Tuesday, May 20, 2014

New Artist: Stephen Wilkes

We are excited to introduce a new artist to our roster: Stephen Wilkes!
Day to Night, America's Cup SF 2013, digital C-print, 20 x 51 inches
Renowned photographer, Stephen Wilkes has been exhibiting in museums and galleries around the world, and has often been featured in major publications, such as Vanity Fair, Time, and the New York Times.

Wilkes first gained major recognition for his stunning yet eerie photographs of abandoned areas of Ellis Island, a project that eventually led to $6 million donations for the restoration of part of the island.

His latest work is getting serious international acclaim. Day to Night is a series of epic cityscapes, that show the transitions throughout the day in one photograph. These striking photographs are made from shooting from one camera angle over 15 hours, and then they are all digitally blended into one remarkable photo. The large-format series was just recently shown at the 2014 Association of International Photography Dealers at the Park Avenue Armory in New York.

Here is a feature story clip from CBS Sunday Morning:

And just a couple examples of recent press:

About the Artist:
Educated at Syracuse University's S.I. Newhouse School of Public Communications, Wilkes has been exhibiting internationally and has work in the permanent collections of the International Museum of Photography at the George Eastman House, the Houston Museum of Fine Arts, Dow Jones Collection, Griffin Museum of Photography, the Jewish Museum of New York, Library of Congress, and numerous others. His awards include the Alfred Eisenstaedt Award for Magazine Photography, Photographer of the Year from Adweek Magazine, Fine Art Photographer of the Year 2004 Lucie Award, and the Epson Creativity Award. He has done advertising campaigns for such companies as American Express, Nike, Sony, Rolex, Ogilvy & Mather, and PepsiCo. His monograph, Ellis Island:Ghosts of Freedom, was named one of Time Magazine's 5 Best Photography Books of the Year in 2006.

Day to Night, View from the Savoy, London 2013, digital C-print, 30 x 41 inches

Day to Night, Wrigley Field 2013, digital C-print, 36 x 51 1/2 inches

Tuesday, May 13, 2014

Idelle Weber in "Pop Go the Women"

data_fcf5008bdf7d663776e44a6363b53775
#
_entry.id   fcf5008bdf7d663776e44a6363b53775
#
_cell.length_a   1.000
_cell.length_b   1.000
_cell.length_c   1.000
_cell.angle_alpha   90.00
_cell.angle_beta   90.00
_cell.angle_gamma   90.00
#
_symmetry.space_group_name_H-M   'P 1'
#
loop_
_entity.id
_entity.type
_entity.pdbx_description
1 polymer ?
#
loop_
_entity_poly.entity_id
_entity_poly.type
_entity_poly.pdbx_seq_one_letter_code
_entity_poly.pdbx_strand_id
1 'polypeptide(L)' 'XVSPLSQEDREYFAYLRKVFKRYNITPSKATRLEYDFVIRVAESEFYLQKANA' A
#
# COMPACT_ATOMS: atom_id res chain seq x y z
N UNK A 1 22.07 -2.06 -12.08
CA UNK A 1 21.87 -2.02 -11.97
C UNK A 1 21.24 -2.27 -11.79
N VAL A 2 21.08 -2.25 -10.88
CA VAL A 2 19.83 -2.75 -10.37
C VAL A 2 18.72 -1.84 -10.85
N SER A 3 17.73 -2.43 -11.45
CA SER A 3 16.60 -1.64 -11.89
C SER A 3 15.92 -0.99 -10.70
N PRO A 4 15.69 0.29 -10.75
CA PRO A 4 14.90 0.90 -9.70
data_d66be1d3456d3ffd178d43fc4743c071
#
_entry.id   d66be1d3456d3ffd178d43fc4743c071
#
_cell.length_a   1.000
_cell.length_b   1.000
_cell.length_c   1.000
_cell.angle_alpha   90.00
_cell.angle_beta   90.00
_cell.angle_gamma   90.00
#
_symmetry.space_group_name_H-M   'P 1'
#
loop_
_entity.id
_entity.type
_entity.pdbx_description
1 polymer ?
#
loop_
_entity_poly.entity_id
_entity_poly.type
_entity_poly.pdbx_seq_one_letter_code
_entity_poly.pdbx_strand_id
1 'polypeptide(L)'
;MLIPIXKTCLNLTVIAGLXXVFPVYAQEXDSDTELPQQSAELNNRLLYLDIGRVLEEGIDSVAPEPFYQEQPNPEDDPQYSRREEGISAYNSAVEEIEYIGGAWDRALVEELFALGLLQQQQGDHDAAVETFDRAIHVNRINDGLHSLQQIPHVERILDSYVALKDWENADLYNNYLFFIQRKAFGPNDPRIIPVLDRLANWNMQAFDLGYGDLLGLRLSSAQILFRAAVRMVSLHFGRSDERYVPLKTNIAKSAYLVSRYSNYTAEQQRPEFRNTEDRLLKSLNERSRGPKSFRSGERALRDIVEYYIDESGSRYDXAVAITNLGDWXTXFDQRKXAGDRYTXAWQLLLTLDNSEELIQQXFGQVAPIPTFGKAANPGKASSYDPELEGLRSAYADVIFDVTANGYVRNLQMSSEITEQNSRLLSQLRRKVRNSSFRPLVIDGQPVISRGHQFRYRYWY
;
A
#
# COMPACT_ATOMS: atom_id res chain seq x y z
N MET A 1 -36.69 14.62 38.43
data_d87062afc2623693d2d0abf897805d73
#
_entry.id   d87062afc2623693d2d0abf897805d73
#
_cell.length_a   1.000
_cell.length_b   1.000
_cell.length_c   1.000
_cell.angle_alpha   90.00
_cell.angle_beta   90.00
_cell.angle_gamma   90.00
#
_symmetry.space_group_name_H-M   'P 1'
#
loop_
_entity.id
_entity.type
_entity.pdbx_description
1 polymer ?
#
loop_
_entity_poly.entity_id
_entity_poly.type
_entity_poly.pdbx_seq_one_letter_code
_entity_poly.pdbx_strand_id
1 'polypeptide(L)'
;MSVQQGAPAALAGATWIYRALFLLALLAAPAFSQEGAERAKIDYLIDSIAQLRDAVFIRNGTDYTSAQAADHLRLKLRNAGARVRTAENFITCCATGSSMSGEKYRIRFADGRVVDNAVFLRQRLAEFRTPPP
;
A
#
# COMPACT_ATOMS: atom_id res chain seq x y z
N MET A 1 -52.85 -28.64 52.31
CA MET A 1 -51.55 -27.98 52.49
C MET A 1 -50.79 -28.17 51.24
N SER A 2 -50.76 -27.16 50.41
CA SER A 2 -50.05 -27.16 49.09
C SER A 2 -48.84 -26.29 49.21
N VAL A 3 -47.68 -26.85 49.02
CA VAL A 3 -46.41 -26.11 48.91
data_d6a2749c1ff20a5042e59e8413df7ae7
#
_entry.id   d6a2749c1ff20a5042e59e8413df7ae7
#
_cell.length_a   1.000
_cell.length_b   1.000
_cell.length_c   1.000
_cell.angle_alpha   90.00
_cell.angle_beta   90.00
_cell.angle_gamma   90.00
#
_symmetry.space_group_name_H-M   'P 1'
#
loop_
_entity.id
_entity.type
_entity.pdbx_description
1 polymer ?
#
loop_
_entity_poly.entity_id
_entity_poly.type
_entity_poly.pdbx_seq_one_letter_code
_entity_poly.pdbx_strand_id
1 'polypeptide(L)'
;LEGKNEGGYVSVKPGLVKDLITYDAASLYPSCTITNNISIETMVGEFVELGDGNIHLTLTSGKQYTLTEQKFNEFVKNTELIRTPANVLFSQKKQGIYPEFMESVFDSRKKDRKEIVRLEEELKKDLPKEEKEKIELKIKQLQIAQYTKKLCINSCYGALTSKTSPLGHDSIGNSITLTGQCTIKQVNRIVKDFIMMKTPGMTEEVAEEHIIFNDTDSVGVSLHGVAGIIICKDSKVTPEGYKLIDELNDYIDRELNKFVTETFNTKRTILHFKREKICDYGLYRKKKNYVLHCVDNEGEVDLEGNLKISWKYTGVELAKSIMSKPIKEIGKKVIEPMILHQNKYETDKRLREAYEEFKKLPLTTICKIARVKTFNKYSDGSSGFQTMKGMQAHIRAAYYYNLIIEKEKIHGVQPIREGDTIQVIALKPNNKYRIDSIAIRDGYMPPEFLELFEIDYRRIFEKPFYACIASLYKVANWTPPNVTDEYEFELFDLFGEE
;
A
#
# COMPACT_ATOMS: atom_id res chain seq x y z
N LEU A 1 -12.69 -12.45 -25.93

We  are so excited about this latest doc from BBC Two - The Culture Show:

Pop Go the Women: The Other Story of Pop Art 

Pop Art almost always conjures up images of Campbell's soup and Ben-Day dots, but there were artists besides Andy Warhol and Roy Lichtenstein that were just as involved with the movement, though they are largely-forgotten. Perhaps not surprising, these artists in the background were women - including Idelle Weber. While the boys were making it big, the girls struggled to gain the same recognition and fame. Art critic and documentary film maker Alastair Sooke sought to shed some light on the missing portions of Pop Art. The documentary also includes artists Pauline Boty, Marisol, Rosalyn Drexler, Letty Lou Eisenhauer, and Jann Haworth.

Unfortunately, streaming is only available in the UK, but here's a clip:

A prolific and extremely talented artist, Idelle Weber was born in 1932 in Chicago, Illinois. Just a few of the institutions that exhibited Weber's work are the Bertha Schaefer Gallery in New York, the Solomon Guggenheim Museum, the National Gallery of American Art, and the National Academy of Design. In 2011, Seductive Subversion: Women Pop Artists, 1958–1968, featured Weber along with other important female artists. Sid Sachs developed the book and exhibition for the University of the Arts, Philadelphia, and it went on to be presented at the Brooklyn Museum with the Elizabeth A. Sackler Center for Feminist Art.

Weber is known for her silhouette paintings, as Dr. Sue Tate jokingly explains in the film, "she was doing Mad Men before Mad Men was, wasn't she?"

Here a few images of Weber's work!

Lever Building I, 1970

Cigarettes in the Office, 1964

Law Man, 1963

Livingston Street, 1964

Contact the gallery for more information!